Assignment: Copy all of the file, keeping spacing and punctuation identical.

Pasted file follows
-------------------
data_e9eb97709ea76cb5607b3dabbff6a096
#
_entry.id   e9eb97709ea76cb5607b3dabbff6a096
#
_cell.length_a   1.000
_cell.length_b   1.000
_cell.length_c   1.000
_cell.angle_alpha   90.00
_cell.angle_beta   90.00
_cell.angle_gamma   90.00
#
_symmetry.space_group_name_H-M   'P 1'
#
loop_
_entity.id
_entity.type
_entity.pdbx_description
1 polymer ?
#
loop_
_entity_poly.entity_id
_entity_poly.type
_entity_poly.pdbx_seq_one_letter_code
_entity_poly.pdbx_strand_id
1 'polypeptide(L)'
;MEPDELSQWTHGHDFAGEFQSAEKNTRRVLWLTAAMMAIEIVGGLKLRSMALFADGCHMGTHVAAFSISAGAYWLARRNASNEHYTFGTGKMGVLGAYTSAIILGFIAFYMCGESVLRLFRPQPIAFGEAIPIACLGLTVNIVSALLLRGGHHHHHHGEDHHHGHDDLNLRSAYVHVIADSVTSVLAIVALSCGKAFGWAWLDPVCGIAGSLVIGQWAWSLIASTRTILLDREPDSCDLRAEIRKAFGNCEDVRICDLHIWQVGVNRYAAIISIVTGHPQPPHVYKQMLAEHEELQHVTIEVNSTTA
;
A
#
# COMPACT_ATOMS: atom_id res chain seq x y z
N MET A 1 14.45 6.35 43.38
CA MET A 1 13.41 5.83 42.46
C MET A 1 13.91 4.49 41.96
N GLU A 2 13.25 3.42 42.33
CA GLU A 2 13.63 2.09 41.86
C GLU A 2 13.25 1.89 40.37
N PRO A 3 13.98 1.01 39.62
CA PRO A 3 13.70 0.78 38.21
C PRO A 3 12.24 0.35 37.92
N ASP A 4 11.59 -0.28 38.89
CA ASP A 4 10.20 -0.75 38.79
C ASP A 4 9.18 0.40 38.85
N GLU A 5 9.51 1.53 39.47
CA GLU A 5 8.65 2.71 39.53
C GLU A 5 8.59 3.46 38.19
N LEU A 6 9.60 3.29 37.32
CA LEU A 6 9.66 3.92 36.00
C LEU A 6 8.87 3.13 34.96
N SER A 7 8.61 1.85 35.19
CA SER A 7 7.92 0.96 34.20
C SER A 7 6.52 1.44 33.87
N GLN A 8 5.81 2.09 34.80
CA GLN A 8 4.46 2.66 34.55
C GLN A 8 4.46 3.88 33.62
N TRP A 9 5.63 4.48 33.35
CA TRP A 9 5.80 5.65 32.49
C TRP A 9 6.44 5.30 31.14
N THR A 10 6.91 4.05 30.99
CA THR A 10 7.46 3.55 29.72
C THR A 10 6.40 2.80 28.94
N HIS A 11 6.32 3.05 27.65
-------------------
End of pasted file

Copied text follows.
data_e9eb97709ea76cb5607b3dabbff6a096
#
_entry.id   e9eb97709ea76cb5607b3dabbff6a096
#
_cell.length_a   1.000
_cell.length_b   1.000
_cell.length_c   1.000
_cell.angle_alpha   90.00
_cell.angle_beta   90.00
_cell.angle_gamma   90.00
#
_symmetry.space_group_name_H-M   'P 1'
#
loop_
_entity.id
_entity.type
_entity.pdbx_description
1 polymer ?
#
loop_
_entity_poly.entity_id
_entity_poly.type
_entity_poly.pdbx_seq_one_letter_code
_entity_poly.pdbx_strand_id
1 'polypeptide(L)'
;MEPDELSQWTHGHDFAGEFQSAEKNTRRVLWLTAAMMAIEIVGGLKLRSMALFADGCHMGTHVAAFSISAGAYWLARRNASNEHYTFGTGKMGVLGAYTSAIILGFIAFYMCGESVLRLFRPQPIAFGEAIPIACLGLTVNIVSALLLRGGHHHHHHGEDHHHGHDDLNLRSAYVHVIADSVTSVLAIVALSCGKAFGWAWLDPVCGIAGSLVIGQWAWSLIASTRTILLDREPDSCDLRAEIRKAFGNCEDVRICDLHIWQVGVNRYAAIISIVTGHPQPPHVYKQMLAEHEELQHVTIEVNSTTA
;
A
#
# COMPACT_ATOMS: atom_id res chain seq x y z
N MET A 1 14.45 6.35 43.38
CA MET A 1 13.41 5.83 42.46
C MET A 1 13.91 4.49 41.96
N GLU A 2 13.25 3.42 42.33
CA GLU A 2 13.63 2.09 41.86
C GLU A 2 13.25 1.89 40.37
N PRO A 3 13.98 1.01 39.62
CA PRO A 3 13.70 0.78 38.21
C PRO A 3 12.24 0.35 37.92
N ASP A 4 11.59 -0.28 38.89
CA ASP A 4 10.20 -0.75 38.79
C ASP A 4 9.18 0.40 38.85
N GLU A 5 9.51 1.53 39.47
CA GLU A 5 8.65 2.71 39.53
C GLU A 5 8.59 3.46 38.19
N LEU A 6 9.60 3.29 37.32
CA LEU A 6 9.66 3.92 36.00
C LEU A 6 8.87 3.13 34.96
N SER A 7 8.61 1.85 35.19
CA SER A 7 7.92 0.96 34.20
C SER A 7 6.52 1.44 33.87
N GLN A 8 5.81 2.09 34.80
CA GLN A 8 4.46 2.66 34.55
C GLN A 8 4.46 3.88 33.62
N TRP A 9 5.63 4.48 33.35
CA TRP A 9 5.80 5.65 32.49
C TRP A 9 6.44 5.30 31.14
N THR A 10 6.91 4.05 30.99
CA THR A 10 7.46 3.55 29.72
C THR A 10 6.40 2.80 28.94
N HIS A 11 6.32 3.05 27.65